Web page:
Blinston-Jones said sitting on the food labelling crisis for a couple of years since the tragedy occurred has allowed the media the time and oxygen to reveal damaging details about Pret’s business, such as other cases of allergic reactions, how much boss Schlee earns and the fact that not all of its fresh food is prepared on site, which goes against Pret’s ‘freshly prepared on-site’ mantra.
"I would not be surprised if Schlee has to stand down, which would be a shame, but he hasn’t handled it well from the get-go," she added.
Pret's artichoke and mozarella baguette caused a deadly alergic reaction in Natasha Ednan-Laperouse.
Inaction betrays Pret’s values
WE Communications MD Ruth Allchurch agrees it is "frankly inadequate" that Pret’s CEO waited for two years to send the family a condolence letter just week’s before a coroner’s inquest into the death.
"In any crisis such as this, a brand should respond immediately and be across all channels. The media are online, so a statement should go up within the first 10-30 minutes from the CEO," Allchurch told PRWeek.
Allchurch said that just because Pret wasn’t legally obliged to display allergen information on its fresh food packaging, "a company with such strong values should go above and beyond to provide sufficient information to their customers regardless".
"It wasn’t like they hadn’t had the warning signs – Pret had six cases [of customers suffering allergic reactions] in the previous year and still did nothing," she added.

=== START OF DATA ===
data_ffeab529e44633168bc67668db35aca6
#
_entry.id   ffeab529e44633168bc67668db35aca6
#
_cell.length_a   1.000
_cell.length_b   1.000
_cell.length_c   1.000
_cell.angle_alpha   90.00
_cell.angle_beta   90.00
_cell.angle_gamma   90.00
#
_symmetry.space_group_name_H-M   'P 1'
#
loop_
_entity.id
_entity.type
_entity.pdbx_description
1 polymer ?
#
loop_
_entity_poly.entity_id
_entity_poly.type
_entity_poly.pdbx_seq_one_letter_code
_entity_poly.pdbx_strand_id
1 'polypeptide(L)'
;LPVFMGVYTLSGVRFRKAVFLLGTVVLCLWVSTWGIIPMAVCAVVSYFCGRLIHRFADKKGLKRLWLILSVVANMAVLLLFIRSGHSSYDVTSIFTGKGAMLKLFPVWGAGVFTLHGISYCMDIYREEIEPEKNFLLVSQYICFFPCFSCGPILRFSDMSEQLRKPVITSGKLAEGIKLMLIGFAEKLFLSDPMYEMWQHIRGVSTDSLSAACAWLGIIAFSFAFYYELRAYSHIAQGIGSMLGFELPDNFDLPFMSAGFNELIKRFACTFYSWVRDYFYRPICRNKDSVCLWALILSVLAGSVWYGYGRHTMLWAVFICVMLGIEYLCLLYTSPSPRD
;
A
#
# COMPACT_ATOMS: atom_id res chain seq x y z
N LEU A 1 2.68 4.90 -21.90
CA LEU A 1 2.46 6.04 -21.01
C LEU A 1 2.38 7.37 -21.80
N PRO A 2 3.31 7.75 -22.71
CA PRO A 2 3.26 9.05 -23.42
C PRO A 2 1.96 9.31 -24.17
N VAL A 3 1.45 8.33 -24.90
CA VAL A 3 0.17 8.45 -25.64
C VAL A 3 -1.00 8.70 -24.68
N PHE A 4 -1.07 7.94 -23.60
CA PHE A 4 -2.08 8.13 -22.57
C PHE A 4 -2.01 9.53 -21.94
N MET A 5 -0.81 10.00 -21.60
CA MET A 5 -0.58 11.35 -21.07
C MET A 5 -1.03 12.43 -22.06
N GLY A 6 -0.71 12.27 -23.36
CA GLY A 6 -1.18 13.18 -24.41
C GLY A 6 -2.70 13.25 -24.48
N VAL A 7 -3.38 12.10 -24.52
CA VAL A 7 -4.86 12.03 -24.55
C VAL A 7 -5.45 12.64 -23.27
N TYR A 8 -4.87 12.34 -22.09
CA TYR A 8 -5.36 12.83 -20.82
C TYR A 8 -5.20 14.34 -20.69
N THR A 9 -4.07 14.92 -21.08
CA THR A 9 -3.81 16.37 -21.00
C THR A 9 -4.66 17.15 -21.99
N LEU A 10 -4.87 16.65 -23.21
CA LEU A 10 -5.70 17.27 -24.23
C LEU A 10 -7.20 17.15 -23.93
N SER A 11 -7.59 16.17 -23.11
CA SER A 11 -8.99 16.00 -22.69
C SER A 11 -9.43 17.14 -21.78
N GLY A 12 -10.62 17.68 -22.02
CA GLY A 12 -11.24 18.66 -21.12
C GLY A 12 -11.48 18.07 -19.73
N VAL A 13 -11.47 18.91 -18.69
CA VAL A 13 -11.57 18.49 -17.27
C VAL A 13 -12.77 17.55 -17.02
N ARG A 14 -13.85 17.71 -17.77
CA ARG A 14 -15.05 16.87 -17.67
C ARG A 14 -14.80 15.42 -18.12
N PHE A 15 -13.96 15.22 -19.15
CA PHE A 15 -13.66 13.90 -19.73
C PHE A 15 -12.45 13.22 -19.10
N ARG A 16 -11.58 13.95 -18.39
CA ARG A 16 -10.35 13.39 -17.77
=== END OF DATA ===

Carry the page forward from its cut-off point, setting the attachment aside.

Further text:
MHP Communications deputy CEO Nick Barron said adequate food labelling should have been an issue higher up the company’s corporate agenda for years prior to Ednan-Laperouse’s death.
"Companies have to speed up decision-making processes," he told PRWeek. "This is not just about managing a news cycle; times of stress are when a company’s values are tested and exposed to public scrutiny.
"If corporate values have any meaning, they should provide a clear roadmap about how a company responds to an issue. Swift action is the best way to show that your values make a difference."
The counter view: ‘Schlee gets it’
Not all communications executives felt Pret’s approach was wrong, even if it was a bit too slow.
Responding specifically about Pret's food labelling announcement yesterday, Fleet Street managing director Mark Stretton said: "Clive Schlee’s response this week, with an unequivocal commitment to meaningful and positive change, demonstrates leadership and integrity. In delivering the message ‘nothing is more important to Pret right now’, Schlee demonstrates that he ‘gets it’, that this issue won’t be shelved, and he understands the imperative to urgently start the long journey to rebuild trust."
Stretton said that although Pret’s announcement has come too late for the Ednan-Laperouse family, the issue highlighted a gap in food safety laws and Pret’s comms "outline a clear plan of action for customers, and a pledge to work with the wider industry and government to strengthen legislation".